Federal Court says ATF Overstepped Authority with “Final Rule”

ATF Agents IMG ATFHQ-IG Public Domain
ATF Agents IMG ATFHQ-IG Public Domain

U.S.A.-(AmmoLand.com)-– On September 2, 2022, the United States District Court, Northern District of Texas, Fort Worth Division, issued an Opinion and Order granting a preliminary injunction, in part, on the ATF “Final Rule” which radically changed the decades-long definition of what is a firearm in federal law.  The opinion explains that ATF created the longstanding definition of what a firearm is in 1978. Now, over forty years later, they are updating and expanding the definition into new areas.  From the opinion/order, p. 2-4:

In April 2022, ATF published a Final Rule changing, among other things,the 1978 definition of “frame or receiver.”See Definition of “Frame or Receiver” and Identification of Firearms, 87 Fed. Reg. 24,652 (Apr. 26, 2022)(codified at 27 C.F.R. pts.447, 478, and 479(2022)).1ATF split the phrase intotwo parts, assigning the term “frame” to handguns and the term “receiver” to any firearm other than a handgun, such as rifles and shotguns. See 27 C.F.R. §478.12(a)(1), (a)(2). ATF then defined the terms “frame” and “receiver” along the same lines as the 1978 rule, though with updated, more precise technical terminology.2 But ATF did not stop there. 

Rather than merely updating the terminology,ATF decided to regulate partial frames and receivers. Under the new Final Rule, “[t]he terms ‘frame’and ‘receiver’shall include a partially complete, disassembled, or nonfunctional frame or receiver, including a frame or receiver parts kit, that is designed to or may readily be completed, assembled, restored, or otherwise converted to function as a frame or receiver. ”Id.§478.12(c). But “[t]he terms shall not include a forging, casting, printing, extrusion, unmachined body, or similar article that has not yet reached a stage of manufacture where it is clearly identifiable as an unfinished component part of a weapon (e.g., unformed block of metal, liquid polymer, or other raw material).” Id. When determining whether an object is a frame or receiver, the ATF Director is not limited to looking only at the object. “When issuing a classification, the Director may consider any associated templates, jigs, molds, equipment, tools, instructions, guides, or marketing materials that are sold, distributed, or possessed with the item or kit ….” Id.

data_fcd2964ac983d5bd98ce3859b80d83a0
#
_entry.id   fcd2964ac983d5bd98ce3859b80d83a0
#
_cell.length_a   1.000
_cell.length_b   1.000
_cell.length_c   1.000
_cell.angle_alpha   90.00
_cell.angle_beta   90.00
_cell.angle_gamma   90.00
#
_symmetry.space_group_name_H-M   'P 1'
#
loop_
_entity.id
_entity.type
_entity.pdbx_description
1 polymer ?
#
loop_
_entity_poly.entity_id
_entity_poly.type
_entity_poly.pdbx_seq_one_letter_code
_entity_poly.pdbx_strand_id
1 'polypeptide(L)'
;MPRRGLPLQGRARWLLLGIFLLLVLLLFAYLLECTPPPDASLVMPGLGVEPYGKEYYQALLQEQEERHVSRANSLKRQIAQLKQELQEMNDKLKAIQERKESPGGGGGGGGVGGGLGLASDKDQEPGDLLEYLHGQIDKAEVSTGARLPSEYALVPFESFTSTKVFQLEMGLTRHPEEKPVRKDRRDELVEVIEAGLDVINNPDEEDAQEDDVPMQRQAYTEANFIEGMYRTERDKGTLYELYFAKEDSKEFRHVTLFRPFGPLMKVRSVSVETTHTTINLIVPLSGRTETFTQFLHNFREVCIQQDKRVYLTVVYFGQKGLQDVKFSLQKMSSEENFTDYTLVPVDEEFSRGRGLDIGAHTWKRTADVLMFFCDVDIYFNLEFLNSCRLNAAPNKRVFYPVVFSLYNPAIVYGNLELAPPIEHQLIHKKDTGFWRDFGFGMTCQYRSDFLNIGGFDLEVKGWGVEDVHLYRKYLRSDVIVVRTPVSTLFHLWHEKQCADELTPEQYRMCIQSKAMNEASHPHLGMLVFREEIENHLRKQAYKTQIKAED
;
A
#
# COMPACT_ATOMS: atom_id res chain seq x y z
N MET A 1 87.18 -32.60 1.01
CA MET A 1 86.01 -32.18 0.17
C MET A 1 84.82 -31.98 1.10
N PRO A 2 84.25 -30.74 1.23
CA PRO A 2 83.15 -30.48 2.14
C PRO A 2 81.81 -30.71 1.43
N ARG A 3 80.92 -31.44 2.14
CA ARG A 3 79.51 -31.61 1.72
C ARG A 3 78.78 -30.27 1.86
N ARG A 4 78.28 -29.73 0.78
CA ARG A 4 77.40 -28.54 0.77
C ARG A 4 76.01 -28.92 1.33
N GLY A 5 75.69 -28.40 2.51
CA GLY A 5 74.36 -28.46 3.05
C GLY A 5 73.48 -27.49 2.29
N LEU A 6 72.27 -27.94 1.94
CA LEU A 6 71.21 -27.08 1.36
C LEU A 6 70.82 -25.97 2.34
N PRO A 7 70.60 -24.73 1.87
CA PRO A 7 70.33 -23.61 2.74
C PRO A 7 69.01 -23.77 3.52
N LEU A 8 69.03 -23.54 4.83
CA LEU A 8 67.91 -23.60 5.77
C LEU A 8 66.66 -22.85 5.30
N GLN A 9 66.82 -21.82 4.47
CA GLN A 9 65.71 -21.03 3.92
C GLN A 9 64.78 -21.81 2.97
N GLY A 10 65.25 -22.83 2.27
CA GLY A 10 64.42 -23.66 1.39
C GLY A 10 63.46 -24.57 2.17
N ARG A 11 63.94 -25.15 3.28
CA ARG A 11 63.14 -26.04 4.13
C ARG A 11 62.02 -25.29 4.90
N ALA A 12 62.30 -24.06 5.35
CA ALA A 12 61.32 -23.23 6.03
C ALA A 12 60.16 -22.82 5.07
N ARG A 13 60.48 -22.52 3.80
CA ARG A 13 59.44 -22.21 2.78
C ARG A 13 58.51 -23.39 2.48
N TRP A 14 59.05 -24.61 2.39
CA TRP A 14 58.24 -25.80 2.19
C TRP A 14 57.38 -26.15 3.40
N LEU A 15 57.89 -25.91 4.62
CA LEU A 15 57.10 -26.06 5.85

The Final Rule also amends ATF’s definition of “firearm”to include weapon parts kits.The ATF’s new definition of “firearm,”“shall include a weapon parts kit that is designed to or may readily be completed, assembled, restored, or otherwise converted to expel a projectile by the action of an explosive.”Id.§478.11(definition of “firearm”).

The Court found ATF exceeded its authority. From the opinion/order, p. 6:

1. The Final Rule exceeds ATF’s statutory authority under the plain language of the Gun Control Act.